seemed to “lack a personal sense of identity” and would borrow the identity of whoever happened to be nearby: a hairstylist, an art therapist, and a member of the clergy, to name a few.
It’s a case that’s very similar to the one I’m illustrating from the case study, “A Matter of Identity” from the book that we’re using for our Neuroscience project, The Man Who Mistook His Wife For A Hat by Oliver Sacks.
I find both cases fascinating and horrifying at the same time, and it’s a challenge finding some way of interpreting, through art, their chaotic inner worlds, but I do enjoy a good challenge. Do have a peek at the article, and get yourself the book if you like exploring problems of the inner psyche, it’s wonderfully written. Cheers.
Found this brilliant little video on YouTube. It’s fascinating and lovely to watch, a reminder that everything is connected.
I made a book! I’m hooked. Not something I thought I’d enjoy doing, but I loved it. We took the screenprints that we’d made as a class collaboration and got one large sheet each, cut it up according to the golden section (see last post) measurements and then glued the strips together, cut card up for the front and back covers, covered that with more bits from the screenprint, and the result was a gorgeous book that had contributions from each of us in class … a beautiful memento.
I had loads of fun, and am already planning to carry on with making books on my own. Cheers.
We’ve been exploring the Golden Section (also known as the Golden Ratio or Fibonacci Sequence, or by many other names …) and its proportions in art, so I’ve done a bit of research and thought I’d share, as it’s all quite fascinating. It’s been used in art (Leonardo da Vinci is one of the many names that comes to mind) and architecture through the ages, and is to be found in many instances in nature as well.
“The easiest way to picture the Golden Ratio is by looking at a rectangle with a width of 1, and a length of 1.168… . If you were to draw a line in this plane so that one square and one rectangle resulted, the square’s sides would have the ratio of 1:1. And the “leftover” rectangle? It would be exactly proportionate to the original rectangle: 1:1.618. You could draw another line in this smaller rectangle, again leaving a square and a rectangle whose proportions were 1:1.618. You can keep doing this until you’re left with an indecipherable blob; the ratio continues on in a downward pattern regardless.” (Esaak)
Here’s an image of the Golden Spiral, just click on the image below for more information on it:
If you need a handy little tool that will work out the proportions for you (I most certainly do!), here’s a handy one online: Golden Section Calculator
And finally, here’s a cool video to watch for more information – Composition for Artists, Rule of Thirds and Golden Ratio:
ESAAK, S. Golden Ratio. [Online] Available from:
[Accessed: 17th March 2015].
First of all, what is a PechaKucha? After a bit of digging around, I found out that a PechaKucha 20×20 is a simple presentation format where you show 20 images, each for 20 seconds. here’s the website, so pop over if you’d like to explore it further: PechaKucha.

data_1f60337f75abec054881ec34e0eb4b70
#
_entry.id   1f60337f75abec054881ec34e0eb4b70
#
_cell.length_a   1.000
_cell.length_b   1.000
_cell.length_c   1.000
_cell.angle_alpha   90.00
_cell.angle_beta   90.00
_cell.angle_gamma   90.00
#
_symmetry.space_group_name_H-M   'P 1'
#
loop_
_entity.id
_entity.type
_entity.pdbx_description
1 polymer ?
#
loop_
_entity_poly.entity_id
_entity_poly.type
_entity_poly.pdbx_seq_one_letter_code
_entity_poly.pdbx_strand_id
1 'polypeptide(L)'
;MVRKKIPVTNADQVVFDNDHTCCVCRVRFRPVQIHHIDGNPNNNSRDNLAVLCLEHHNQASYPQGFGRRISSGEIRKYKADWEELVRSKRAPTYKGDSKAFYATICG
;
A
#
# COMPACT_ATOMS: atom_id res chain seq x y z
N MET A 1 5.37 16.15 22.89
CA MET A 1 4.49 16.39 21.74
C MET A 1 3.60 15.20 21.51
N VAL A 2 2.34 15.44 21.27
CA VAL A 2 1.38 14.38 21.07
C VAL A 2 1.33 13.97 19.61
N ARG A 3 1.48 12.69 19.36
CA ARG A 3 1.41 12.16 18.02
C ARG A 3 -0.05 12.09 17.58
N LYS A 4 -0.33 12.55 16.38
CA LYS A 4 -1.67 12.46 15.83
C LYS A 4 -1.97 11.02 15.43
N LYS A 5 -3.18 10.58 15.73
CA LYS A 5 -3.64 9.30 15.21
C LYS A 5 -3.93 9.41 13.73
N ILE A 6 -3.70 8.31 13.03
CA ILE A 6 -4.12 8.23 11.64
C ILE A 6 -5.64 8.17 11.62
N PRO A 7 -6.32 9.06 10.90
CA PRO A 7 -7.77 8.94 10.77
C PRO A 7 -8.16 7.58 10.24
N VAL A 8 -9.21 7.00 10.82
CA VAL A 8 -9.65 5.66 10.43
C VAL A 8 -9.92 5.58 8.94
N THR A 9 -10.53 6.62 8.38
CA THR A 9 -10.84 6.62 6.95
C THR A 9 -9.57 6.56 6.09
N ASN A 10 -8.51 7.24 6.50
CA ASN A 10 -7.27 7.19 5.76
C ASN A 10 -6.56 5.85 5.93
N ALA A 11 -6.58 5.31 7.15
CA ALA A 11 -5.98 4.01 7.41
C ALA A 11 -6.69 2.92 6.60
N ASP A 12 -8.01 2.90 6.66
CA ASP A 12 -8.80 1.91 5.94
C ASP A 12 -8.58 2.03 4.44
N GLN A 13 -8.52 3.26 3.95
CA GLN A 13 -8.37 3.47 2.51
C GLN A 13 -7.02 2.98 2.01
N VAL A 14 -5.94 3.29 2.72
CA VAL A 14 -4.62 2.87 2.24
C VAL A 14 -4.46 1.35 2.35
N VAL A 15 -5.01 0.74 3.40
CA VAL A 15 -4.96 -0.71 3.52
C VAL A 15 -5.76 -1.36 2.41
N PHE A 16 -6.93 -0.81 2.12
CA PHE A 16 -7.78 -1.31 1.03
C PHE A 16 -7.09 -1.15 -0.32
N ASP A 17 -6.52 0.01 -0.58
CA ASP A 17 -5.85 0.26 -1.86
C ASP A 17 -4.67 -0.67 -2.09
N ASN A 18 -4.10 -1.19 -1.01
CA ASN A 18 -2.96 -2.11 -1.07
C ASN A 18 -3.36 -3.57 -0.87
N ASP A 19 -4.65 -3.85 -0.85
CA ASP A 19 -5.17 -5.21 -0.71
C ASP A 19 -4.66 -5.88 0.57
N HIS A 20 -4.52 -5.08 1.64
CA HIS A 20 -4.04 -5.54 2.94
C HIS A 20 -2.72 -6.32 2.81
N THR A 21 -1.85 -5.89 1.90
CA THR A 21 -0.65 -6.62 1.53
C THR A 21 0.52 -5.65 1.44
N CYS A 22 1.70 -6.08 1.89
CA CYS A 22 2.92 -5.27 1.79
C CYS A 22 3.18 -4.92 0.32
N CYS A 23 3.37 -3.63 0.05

My brief for the week? To create a PechaKucha presentation based on research we’ve done so far, for our Neuroscience project. In order to help narrow our focus, we were offered a few choices within the broader neuroscience category, and I’ve been exploring one of those options: to illustrate a short story/case study from the brilliant book, The Man Who Mistook His Wife For A Hat, by Oliver Sacks.
I’ve always been fascinated by the subject of self-identity or identity as a whole, so when I started reading “A Matter of Identity”, I was pretty much hooked. Picking it as a great story to focus on (for the moment, as there are a couple of others that are almost as tempting) was a no-brainer, please pardon the really bad pun …
So, to begin with, here’s a magazine-format version of my presentation, that can also be viewed over at ISSUU:
After much contemplation and a bit (just a bit, honest) of swearing, I finally figured how out to create a PechaKucha presentation, over at prezi.com. If you’d like to take a look at it, it’s right here: A Matter of Identity Pecha Kucha. Please keep in mind that it’s the first time I’ve ever done this, so be kind.
Finally (about time, yes, I know), I’ve also placed it into a .pdf that’s right here for anyone to have a look at: A MATTER OF IDENTITY (pdf format). You now have your choice of preferred viewing options, and you’re welcome to take a peek at what I discovered while searching for art and images to accompany certain passages from the text.
By the way, copyright to the images I used in the presentation belongs to their owners, and I am using them solely for the purposes of research, and am neither selling them nor benefiting from them in any financial/commercial way. Links to each of those wonderful artworks are at the bottom of their respective pages. Enjoy. Visit the links and let everyone know how much you appreciate their work.
Have fun. Cheers.
Can someone please remind me how time-consuming Pinterest is! I decided to do some research on ceramics and half the day has gone by … the good news is that I’m absolutely and hugely and totally inspired by the fantastically (it’s a superlative kind of day) gorgeous art that is out there. I’ll post just a few of the pieces here but they really don’t do any justice to the amazingly talented ceramic creators and artists I’m discovering.